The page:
EU’s gender equality progress under threat of conservatism
The principle of equality between women and men, as part of the fundamental values and rights of the EU, is recognised at the highest possible level in the European Union.
It is embedded in visionary Article 2 of the EU treaty, given equal billing with the principles of pluralism, justice and solidarity.
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Past generations of Europeans have strengthened maternity leave, improved rights for part-time workers, initiated the anti-discrimination directives and created legal protections against sexual discrimination.
The commitments to protect women’s rights, to promote gender equality and the need to increase women’s employment rates have been incorporated in many regulatory acts, funding instruments and strategic documents (Europe 2020 Strategy, European solidarity fund, European regional development fund, the Daphne programme).
We have also seen the creation of the European Institute for Gender Equality (EIGE) as a positive outcome among other steps forward. For these reasons and others, Europe has rightly been seen as a beacon of progress in this area by many around the world.
The global Agenda 2030 and its sustainable development goals give the EU and its member states a particular responsibility at national, European and international level to excel and achieve gender equality.
Socialists and social democrats have always been at the forefront of fighting for gender equality and women’s rights. We should be proud of the progress made but must recognize that many important challenges lie ahead, not least in areas such as representation, rights and resources.
The proportion of women in the parliaments and governments of member states still represent 28% and 27 % respectively (2015, DG Justice and consumers on women and men in decision making). Women are paid on average 16% less than men per hour.
Strengthening women’s participation in the labour market and thus ensuring their economic independence are key to fighting poverty - a growing phenomenon among the most vulnerable, such as women and children - and ensuring Europe’s sustainable growth and achieving its EU2020 targets.
Over the three years 2010-2012, a total number of 30,146 victims were registered victims in the European Union, 80% of which were female (67% women and 13% girls) and the majority were trafficked for sexual exploitation.
In any case, the persistent and deep problems of gender discrimination and economic disadvantage can only be solved by concrete actions at both the national and the European level.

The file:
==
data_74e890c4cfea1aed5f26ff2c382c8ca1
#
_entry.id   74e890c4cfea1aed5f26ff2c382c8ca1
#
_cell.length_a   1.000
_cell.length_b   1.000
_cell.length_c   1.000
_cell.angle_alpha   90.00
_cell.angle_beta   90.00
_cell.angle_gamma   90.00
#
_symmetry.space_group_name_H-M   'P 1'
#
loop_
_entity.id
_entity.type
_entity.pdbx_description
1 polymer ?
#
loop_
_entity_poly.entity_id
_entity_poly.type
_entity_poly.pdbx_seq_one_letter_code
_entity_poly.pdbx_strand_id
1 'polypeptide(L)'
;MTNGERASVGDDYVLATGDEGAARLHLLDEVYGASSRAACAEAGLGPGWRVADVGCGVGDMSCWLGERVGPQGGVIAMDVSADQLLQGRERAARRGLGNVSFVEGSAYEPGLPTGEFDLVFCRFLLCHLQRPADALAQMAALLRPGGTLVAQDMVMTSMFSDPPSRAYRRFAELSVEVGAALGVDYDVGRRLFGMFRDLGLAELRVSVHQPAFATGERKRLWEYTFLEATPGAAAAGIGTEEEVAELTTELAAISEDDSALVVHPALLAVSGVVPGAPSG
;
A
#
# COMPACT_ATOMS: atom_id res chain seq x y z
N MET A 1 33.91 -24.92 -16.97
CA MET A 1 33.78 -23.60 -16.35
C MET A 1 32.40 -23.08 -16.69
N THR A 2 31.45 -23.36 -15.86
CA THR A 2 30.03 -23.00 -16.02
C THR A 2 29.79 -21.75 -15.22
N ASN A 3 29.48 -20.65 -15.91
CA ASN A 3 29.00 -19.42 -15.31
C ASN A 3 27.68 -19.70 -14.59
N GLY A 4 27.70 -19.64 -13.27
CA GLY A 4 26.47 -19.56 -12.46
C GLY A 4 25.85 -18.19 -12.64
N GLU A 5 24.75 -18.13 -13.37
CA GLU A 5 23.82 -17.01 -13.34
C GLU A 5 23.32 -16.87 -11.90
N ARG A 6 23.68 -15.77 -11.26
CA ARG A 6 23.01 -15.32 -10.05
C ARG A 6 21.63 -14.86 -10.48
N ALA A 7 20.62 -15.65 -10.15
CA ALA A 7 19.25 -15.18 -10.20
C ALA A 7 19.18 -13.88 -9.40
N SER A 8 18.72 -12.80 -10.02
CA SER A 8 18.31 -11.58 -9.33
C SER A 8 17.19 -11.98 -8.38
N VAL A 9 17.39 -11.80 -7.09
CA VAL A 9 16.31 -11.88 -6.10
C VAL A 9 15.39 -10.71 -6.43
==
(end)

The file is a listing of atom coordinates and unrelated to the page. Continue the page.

Progressing too slowly
We were delighted in 2014 when the incoming Commission promised to prioritize gender equality in EU policy-making — but it has only delivered a staff working document on ‘strategic engagement for gender equality’.
Actions and engagements are progressing too slowly with regard to the issues at stake, such as the deadline of 2020 to achieve the targets set by the EU for its sustainable economic growth.
That’s why the PES Ministers and State Secretaries for Gender Equality and Women’s Rights are calling on the EU to act now.
We need to take action to fight all forms of violence against women and girls through a comprehensive and coordinated Europe-wide approach.
We need to enable women and girls to determine their own lives by safeguarding sexual and reproductive health and rights within the EU.
We need to fight the gender pay gap and to improve work-life balance across Europe, so that women and men have equal access to the labour market and are able to share care-giving responsibilities equally.
We need to embed gender mainstreaming and gender action, including gender sensitive data-analysis and monitoring processes, fundamentally across all our policy-making - including on the global stage, where a humane response to the refugee crisis is simply impossible without prioritising women’s rights.
We need to strengthen and empower EIGE in order to ensure effective EU-wide gender-sensitive analysis and monitoring of the Gender-Equality Strategy.
At a time when many commentators believe that Europe is fighting for its political life, issues such as these are too often seen as a distraction. It might seem that we have bigger fish to fry.
In fact, with anti-European rhetoric and anti-women/choice movements growing, nothing could be further from the truth.
Especially when the EU is reflecting and shaping its future following the Bratislava Declaration, core-values – including women’s rights and gender equality - cannot be compromised or set aside.
Especially since gender equality and women's rights are key to increasing employment rates, to developing the European social model, and to achieving sustainable and inclusive growth.
We now have an opportunity to improve the lives of millions of women and girls, and to reap the benefits across our whole society. But, to do that, we must put words into action - and quickly.
This is why PES Gender Equality Ministers are meeting in Paris on 27 October.
Zita Gurmai, PES Women president
Laurence Rossignol, Minister for Family, Elderly and Women’s Rights (France)
Asa Regner, Minister for Children, Elderly and Gender Equality (Sweden)
Elke Ferner, Parliamentary State Secretary for Family, Senior Citizen, Women and Youth (Germany)